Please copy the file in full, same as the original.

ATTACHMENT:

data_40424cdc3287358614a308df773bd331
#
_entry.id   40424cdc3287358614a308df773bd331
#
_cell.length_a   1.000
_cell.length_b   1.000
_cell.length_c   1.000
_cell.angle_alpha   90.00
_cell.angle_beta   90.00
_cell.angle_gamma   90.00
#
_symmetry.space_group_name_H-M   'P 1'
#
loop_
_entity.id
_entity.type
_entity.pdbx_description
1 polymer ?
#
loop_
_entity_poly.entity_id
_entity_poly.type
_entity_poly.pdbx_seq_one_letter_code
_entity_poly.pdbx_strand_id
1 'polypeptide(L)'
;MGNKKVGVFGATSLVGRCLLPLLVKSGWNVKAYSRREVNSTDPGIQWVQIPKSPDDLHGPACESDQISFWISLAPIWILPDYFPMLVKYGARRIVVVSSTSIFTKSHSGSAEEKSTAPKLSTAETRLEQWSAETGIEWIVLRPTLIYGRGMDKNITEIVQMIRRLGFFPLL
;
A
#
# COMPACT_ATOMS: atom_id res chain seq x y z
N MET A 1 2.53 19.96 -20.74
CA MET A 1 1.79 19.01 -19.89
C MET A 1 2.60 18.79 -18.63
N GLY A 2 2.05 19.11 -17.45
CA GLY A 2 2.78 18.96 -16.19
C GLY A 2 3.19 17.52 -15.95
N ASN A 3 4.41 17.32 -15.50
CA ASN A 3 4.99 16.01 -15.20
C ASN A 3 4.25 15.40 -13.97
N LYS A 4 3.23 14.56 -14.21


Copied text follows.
data_40424cdc3287358614a308df773bd331
#
_entry.id   40424cdc3287358614a308df773bd331
#
_cell.length_a   1.000
_cell.length_b   1.000
_cell.length_c   1.000
_cell.angle_alpha   90.00
_cell.angle_beta   90.00
_cell.angle_gamma   90.00
#
_symmetry.space_group_name_H-M   'P 1'
#
loop_
_entity.id
_entity.type
_entity.pdbx_description
1 polymer ?
#
loop_
_entity_poly.entity_id
_entity_poly.type
_entity_poly.pdbx_seq_one_letter_code
_entity_poly.pdbx_strand_id
1 'polypeptide(L)'
;MGNKKVGVFGATSLVGRCLLPLLVKSGWNVKAYSRREVNSTDPGIQWVQIPKSPDDLHGPACESDQISFWISLAPIWILPDYFPMLVKYGARRIVVVSSTSIFTKSHSGSAEEKSTAPKLSTAETRLEQWSAETGIEWIVLRPTLIYGRGMDKNITEIVQMIRRLGFFPLL
;
A
#
# COMPACT_ATOMS: atom_id res chain seq x y z
N MET A 1 2.53 19.96 -20.74
CA MET A 1 1.79 19.01 -19.89
C MET A 1 2.60 18.79 -18.63
N GLY A 2 2.05 19.11 -17.45
CA GLY A 2 2.78 18.96 -16.19
C GLY A 2 3.19 17.52 -15.95
N ASN A 3 4.41 17.32 -15.50
CA ASN A 3 4.99 16.01 -15.20
C ASN A 3 4.25 15.40 -13.97
N LYS A 4 3.23 14.56 -14.21